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Cornell v. Bridal

Superior Court of Delaware, Sussex

April 17, 2015

Candle light Bridal

Marco Cornell Pro se Plaintiff

Paige J. Schmittinger Deputy Attorney General Delaware Department of Justice

Dear Parties:

Before the Court is Marco Cornell's ("Claimant") appeal from the Unemployment Insurance Appeal Board (the "UIAB" or "Board"). Specifically, Claimant is appealing the UIAB's dismissal of his unemployment insurance benefits claim, and the subsequent denial for a rehearing of his case. Based on the following, the Board's decision is AFFIRMED.


Substantive Facts

Claimant was employed at Candle Light Bridal ("Employer"), located at 314 Main Street, Millsboro, Delaware.[1] He was employed as an Office Clerk, and worked at Employer from April 1, 2012 to January 28, 2014.[2] While there, Claimant made $9.50 per hour.[3] Claimant is a life long Delaware resident, [4] and currently resides in Long Neck, Delaware.[5]

Claimant stopped working at Employer on January 28, 2014 due to health complications.[6]The events leading up to Claimant's resignation at work are as follows: prior to January 28, 2014, Claimant did not come into work for a week, because he believed he had the flu.[7] When Claimant failed to recover, an ambulance was called to take him to the hospital.[8] Upon arrival at the hospital, it was discovered that Claimant's blood sugar was over 900, despite Claimant never having diabetic issues in the past.[9] Claimant stayed at the hospital for a week before being sent home.[10] When Claimant returned home, he began having pains in his leg, and was sent back to the hospital in response to problems with his breathing.[11] During his second hospital stay, he was informed his leg was "full of blood clots and they had traveled to [his] heart."[12] Claimant stayed at the hospital for a few days after the clots were discovered and treated.[13] In addition to the medicine and treatment Claimant received, he was instructed to not move much and to stay away from work for six months.[14]Claimant's doctors advised him not to return to work until October, 2014, though his doctor did write a letter stating that Claimant could work "light duty a couple hours a day, " after a Division of Unemployment Insurance ("DUI") Claims Deputy ("Claims Deputy") denied Claimant unemployment insurance benefits.[15] Due to Claimant's absence from work, Employer was forced to fill his position, causing Claimant to seek employment elsewhere.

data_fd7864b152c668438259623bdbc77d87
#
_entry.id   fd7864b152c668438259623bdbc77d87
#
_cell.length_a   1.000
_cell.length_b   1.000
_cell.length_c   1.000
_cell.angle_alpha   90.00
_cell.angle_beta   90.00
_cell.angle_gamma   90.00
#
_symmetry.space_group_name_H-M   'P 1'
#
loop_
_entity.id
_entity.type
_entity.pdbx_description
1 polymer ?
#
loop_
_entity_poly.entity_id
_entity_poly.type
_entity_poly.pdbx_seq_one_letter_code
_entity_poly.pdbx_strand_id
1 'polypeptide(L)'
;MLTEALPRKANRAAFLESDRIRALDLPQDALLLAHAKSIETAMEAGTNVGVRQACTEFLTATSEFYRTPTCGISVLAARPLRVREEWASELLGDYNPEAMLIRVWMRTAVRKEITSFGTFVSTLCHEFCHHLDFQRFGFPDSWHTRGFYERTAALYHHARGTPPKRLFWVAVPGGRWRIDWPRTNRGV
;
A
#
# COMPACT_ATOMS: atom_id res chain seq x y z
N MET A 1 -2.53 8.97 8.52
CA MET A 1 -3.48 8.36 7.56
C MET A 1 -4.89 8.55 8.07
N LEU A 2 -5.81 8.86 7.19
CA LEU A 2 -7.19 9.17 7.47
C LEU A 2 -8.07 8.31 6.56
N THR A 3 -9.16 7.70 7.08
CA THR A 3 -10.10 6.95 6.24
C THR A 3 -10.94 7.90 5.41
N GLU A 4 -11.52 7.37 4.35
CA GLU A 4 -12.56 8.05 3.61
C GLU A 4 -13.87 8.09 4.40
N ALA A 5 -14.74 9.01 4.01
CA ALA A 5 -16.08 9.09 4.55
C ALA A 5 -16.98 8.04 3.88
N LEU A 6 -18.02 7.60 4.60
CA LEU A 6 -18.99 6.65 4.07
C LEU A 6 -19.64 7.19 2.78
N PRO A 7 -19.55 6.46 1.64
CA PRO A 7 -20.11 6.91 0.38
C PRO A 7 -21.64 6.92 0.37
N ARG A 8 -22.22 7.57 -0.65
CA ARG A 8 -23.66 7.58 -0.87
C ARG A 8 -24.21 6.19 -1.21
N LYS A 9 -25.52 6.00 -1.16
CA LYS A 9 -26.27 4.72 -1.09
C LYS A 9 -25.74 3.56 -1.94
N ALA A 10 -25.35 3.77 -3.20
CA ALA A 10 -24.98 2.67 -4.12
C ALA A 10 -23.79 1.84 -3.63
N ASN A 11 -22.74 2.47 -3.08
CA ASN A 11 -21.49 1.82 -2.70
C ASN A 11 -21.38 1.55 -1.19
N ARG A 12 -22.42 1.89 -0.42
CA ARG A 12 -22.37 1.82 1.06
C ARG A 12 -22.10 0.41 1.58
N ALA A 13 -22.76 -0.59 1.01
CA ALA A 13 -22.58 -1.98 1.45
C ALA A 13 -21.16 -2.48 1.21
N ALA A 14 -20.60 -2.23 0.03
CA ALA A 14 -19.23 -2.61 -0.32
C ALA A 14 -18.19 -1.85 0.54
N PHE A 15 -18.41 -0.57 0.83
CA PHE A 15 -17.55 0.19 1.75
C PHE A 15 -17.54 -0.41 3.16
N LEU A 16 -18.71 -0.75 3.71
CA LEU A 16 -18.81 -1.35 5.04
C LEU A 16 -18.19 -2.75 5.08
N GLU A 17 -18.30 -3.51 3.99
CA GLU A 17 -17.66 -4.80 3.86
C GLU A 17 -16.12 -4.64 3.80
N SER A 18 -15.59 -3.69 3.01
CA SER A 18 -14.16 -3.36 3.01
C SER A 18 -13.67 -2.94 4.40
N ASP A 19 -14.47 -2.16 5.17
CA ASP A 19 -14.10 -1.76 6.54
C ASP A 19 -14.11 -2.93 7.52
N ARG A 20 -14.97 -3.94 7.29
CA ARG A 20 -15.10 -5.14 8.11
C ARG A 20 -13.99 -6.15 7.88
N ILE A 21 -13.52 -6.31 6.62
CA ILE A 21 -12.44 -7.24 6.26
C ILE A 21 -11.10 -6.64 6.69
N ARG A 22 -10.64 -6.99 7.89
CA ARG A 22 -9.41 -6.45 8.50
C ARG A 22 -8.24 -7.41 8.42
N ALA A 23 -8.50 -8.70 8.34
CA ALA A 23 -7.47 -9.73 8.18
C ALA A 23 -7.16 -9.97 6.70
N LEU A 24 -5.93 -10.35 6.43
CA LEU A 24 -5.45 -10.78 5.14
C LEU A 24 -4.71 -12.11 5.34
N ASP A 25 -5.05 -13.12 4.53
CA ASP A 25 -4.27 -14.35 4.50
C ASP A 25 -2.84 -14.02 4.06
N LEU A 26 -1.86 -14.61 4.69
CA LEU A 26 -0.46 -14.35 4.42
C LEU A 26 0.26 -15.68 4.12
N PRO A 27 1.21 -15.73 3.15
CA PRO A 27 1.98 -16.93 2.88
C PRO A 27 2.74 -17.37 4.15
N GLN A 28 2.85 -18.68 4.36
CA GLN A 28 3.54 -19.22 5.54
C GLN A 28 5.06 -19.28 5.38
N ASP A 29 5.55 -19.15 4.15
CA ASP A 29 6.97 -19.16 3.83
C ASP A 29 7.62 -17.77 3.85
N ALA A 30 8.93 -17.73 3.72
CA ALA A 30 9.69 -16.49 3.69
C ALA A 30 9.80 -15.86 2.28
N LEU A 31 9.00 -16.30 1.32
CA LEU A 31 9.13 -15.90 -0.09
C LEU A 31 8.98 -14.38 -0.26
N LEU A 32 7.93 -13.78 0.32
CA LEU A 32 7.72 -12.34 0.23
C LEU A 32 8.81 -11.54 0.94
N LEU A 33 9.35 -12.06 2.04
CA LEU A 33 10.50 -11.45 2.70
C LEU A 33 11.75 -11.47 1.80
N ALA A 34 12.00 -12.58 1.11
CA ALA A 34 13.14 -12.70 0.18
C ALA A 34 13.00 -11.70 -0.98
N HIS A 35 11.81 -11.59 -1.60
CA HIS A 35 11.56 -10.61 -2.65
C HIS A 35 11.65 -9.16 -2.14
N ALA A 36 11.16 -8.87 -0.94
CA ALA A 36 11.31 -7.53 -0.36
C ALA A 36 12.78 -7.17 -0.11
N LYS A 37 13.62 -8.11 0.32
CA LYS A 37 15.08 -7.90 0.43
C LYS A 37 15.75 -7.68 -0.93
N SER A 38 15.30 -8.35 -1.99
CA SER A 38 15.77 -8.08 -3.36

Procedural History

Claimant filed a claim for unemployment insurance benefits on April 27, 2014.[16] Employer filed a separation notice with the DUI on April 28, 2014, and indicated Claimant separated for medical purposes.[17] Due to the answers Claimant provided when he filed his claim, and the answers given by Employer on the separation notice, the Claims Deputy denied Claimant unemployment insurance.[18] The Claims Deputy explained that under 19 Del. C. §3314 (8), any total or partial unemployment due to an individual's inability to work, including unemployment stemming from medical reasons, prevents the individual from receiving unemployment insurance benefits.[19] The Claims Deputy's decision was mailed to Claimant on June 18, 2014.[20] Claimant timely appealed the decision on June 24, 2014.[21]

An administrative hearing was held on July 10, 2014 ("July 10 hearing") before an Appeals Referee.[22] Much of the substantive facts discussed above were uncovered at the July 10 hearing. Upon hearing all the evidence, the Appeals Referee affirmed the Claims Deputy's determination to deny benefits in a written decision dated July 21, 2014.[23] Claimant timely appealed the Appeals Referee's decision to the UIAB.[24]

On August 12, 2014, the UIAB mailed notice to Claimant, indicating that Claimant's UIAB hearing would be held at 10:40 AM on August 27, 2014 at 1114 South Dupont Highway, Suite 103 in Dover, Delaware.[25] Claimant was advised to arrive at the specified location at least 15 minutes prior to the 10:40 AM start time, and that his failure to arrive on time could result in his appeal being dismissed.[26] On August 27, 2014, Claimant's UIAB hearing began promptly at 10:40 AM.[27]Claimant failed to appear on time, and at 10:54 AM, after waiting for Claimant to arrive for approximately 14 minutes, the UIAB dismissed Claimant's case.[28]

Later that day, after the hearing was dismissed, Claimant arrived at the designated Dover, Delaware location, and filed a "re-appeal."[29] The UIAB treated the "re-appeal" request as a motion for rehearing.[30] Claimant, then filed an appeal with this Court on September 9, 2014.[31] The Board then issued a written decision explaining that the decision to grant a motion for rehearing was entirely within its discretion.[32] It stated:

Claimant does not argue that he did not receive notice of the hearing. Based on the records provided by the Department of Labor, notice was properly mailed to the Claimant. The Board finds that the Claimant was provided proper notice of the hearing and has been afforded ample opportunity to present testimony and evidence. The Board finds no ...

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